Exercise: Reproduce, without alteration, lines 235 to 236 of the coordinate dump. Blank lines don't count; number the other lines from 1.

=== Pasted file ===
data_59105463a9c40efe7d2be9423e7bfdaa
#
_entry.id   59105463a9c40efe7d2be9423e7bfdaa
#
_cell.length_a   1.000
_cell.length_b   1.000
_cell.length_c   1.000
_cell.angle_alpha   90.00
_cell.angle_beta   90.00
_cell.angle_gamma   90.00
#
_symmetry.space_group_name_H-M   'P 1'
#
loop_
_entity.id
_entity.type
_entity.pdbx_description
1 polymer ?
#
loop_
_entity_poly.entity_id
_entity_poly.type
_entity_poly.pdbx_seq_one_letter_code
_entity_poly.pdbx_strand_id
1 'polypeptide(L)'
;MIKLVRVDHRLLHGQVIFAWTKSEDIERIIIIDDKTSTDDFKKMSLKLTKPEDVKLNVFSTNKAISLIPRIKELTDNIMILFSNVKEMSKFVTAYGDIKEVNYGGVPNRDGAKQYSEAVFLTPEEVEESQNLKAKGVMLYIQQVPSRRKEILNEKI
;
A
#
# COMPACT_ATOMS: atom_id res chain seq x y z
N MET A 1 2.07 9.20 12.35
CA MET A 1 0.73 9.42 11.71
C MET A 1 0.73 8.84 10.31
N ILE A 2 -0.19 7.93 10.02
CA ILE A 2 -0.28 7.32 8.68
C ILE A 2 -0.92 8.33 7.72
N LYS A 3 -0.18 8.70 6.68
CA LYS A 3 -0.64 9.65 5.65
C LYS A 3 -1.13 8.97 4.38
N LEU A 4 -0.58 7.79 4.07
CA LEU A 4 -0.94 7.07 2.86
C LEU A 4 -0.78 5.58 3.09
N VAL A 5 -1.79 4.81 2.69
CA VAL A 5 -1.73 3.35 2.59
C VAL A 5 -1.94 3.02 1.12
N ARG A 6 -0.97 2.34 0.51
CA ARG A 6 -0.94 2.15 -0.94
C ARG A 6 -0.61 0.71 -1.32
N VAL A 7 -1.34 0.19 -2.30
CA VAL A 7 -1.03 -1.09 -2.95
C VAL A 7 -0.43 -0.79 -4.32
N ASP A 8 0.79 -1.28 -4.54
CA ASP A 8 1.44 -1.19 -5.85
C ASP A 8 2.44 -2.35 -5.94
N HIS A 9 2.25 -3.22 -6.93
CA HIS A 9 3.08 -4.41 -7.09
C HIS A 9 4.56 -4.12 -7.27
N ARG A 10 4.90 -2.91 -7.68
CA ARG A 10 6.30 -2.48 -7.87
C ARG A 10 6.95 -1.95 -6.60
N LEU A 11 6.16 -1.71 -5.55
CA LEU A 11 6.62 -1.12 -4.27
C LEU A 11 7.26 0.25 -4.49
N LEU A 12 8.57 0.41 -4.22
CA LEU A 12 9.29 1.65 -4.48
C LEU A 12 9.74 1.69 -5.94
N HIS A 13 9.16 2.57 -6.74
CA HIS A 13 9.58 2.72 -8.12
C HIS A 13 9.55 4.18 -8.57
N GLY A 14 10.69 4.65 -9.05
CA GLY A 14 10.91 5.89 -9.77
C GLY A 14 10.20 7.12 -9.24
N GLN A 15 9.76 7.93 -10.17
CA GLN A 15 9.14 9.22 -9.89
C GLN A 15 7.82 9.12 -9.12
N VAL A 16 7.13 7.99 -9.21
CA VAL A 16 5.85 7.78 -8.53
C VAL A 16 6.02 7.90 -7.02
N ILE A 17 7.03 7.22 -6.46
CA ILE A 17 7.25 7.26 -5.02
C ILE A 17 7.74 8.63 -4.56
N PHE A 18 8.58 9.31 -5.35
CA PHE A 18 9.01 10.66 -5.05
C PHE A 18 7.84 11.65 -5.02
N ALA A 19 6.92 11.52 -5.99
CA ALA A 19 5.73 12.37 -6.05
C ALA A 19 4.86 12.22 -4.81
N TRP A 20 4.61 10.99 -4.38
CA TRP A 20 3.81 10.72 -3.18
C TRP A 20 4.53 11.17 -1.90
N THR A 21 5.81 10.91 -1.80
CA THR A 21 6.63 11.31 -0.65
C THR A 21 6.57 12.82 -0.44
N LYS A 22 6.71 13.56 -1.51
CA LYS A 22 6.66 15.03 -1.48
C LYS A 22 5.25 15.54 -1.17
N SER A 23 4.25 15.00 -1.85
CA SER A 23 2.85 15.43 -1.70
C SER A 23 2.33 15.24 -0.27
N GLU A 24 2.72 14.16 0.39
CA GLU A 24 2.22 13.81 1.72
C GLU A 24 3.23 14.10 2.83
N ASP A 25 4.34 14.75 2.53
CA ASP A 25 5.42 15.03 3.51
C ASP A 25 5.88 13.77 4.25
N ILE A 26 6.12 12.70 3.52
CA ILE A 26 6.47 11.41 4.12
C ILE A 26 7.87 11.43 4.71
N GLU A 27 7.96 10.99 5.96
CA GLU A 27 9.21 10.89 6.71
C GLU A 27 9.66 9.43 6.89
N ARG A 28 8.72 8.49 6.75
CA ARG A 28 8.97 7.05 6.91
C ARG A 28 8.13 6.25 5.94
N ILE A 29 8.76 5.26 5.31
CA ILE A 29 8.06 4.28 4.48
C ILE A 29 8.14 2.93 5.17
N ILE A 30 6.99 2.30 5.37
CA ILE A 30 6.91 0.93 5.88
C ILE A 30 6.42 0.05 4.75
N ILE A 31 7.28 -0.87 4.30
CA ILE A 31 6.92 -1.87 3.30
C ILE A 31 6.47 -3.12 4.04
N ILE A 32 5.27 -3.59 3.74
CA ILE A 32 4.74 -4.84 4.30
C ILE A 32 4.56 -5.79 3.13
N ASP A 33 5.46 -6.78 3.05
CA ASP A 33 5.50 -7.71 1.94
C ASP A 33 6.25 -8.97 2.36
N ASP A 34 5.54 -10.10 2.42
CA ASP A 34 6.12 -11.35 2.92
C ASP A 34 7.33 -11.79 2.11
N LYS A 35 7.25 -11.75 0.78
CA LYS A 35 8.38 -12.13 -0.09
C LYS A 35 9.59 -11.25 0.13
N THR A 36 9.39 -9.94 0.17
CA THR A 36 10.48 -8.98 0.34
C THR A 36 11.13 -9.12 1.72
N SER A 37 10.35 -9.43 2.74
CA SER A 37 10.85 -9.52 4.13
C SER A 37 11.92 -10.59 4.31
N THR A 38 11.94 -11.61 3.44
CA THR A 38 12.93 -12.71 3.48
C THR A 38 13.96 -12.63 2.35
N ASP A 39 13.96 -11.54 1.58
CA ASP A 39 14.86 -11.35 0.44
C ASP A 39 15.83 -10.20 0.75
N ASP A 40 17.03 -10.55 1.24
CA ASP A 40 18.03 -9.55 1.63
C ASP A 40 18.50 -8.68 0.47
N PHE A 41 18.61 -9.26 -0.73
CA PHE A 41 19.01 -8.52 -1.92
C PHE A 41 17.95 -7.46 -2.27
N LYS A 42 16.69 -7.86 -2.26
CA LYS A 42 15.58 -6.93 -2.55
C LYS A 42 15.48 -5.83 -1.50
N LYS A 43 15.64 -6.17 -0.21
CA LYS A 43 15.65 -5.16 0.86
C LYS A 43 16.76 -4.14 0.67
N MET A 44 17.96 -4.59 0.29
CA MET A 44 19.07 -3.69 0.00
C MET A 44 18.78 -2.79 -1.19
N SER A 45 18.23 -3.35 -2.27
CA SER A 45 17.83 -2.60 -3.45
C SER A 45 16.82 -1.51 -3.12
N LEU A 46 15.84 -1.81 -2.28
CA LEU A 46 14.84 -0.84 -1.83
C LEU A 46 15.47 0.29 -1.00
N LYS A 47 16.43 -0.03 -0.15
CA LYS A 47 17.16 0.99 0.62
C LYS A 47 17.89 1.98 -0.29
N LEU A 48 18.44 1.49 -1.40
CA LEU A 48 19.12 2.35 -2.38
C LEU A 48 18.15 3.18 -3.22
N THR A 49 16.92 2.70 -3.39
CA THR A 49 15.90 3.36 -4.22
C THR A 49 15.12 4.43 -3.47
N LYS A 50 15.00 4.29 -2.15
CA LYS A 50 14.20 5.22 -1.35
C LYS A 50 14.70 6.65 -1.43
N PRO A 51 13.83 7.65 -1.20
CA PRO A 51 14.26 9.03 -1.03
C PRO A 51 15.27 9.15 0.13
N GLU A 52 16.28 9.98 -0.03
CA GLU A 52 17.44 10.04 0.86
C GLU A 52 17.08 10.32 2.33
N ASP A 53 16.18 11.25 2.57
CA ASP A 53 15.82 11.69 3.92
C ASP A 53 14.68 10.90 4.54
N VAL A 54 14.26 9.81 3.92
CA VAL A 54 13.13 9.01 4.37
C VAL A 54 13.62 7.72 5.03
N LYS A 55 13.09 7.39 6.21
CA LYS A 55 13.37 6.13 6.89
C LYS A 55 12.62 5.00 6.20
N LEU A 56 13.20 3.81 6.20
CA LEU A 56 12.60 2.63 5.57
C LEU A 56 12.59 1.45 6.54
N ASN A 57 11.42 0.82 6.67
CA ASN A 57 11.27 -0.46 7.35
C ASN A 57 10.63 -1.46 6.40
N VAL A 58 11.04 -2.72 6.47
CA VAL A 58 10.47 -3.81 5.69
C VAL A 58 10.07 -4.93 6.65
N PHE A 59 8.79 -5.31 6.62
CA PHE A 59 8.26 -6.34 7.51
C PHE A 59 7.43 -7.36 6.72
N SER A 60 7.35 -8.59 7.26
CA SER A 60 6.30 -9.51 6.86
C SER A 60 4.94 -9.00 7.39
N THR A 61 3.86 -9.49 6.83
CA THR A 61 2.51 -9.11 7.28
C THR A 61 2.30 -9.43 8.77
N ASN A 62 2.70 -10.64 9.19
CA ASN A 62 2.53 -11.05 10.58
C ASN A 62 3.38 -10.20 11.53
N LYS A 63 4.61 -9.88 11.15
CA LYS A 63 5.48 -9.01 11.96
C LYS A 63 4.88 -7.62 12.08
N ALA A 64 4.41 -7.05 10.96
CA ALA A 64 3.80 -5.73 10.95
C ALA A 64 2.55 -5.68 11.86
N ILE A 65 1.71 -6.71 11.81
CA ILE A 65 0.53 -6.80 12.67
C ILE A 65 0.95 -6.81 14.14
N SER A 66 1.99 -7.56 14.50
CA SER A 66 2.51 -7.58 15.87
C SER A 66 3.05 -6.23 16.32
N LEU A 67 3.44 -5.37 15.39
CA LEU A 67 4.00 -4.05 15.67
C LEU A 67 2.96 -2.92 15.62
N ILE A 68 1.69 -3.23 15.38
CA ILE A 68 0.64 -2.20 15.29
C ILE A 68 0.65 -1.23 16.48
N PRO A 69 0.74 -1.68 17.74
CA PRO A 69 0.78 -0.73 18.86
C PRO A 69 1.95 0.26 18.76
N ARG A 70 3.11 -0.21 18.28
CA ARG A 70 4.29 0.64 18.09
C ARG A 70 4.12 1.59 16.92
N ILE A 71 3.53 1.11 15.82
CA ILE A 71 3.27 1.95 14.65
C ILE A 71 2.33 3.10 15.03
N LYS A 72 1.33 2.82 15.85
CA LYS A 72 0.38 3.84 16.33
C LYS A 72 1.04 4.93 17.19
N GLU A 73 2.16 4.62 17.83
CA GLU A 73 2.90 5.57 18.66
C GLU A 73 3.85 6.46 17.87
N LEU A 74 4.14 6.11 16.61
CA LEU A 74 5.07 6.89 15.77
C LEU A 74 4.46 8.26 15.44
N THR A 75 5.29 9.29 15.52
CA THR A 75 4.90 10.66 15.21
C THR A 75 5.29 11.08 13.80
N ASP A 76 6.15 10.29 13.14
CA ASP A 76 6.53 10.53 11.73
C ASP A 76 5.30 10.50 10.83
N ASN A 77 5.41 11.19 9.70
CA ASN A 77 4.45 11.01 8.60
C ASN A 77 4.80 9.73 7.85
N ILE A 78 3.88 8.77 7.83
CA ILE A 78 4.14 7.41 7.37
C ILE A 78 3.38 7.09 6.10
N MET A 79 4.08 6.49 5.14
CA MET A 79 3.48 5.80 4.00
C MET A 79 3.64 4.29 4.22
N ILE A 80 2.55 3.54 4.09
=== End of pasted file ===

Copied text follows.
N PRO A 69 0.74 -1.68 17.74
CA PRO A 69 0.78 -0.73 18.86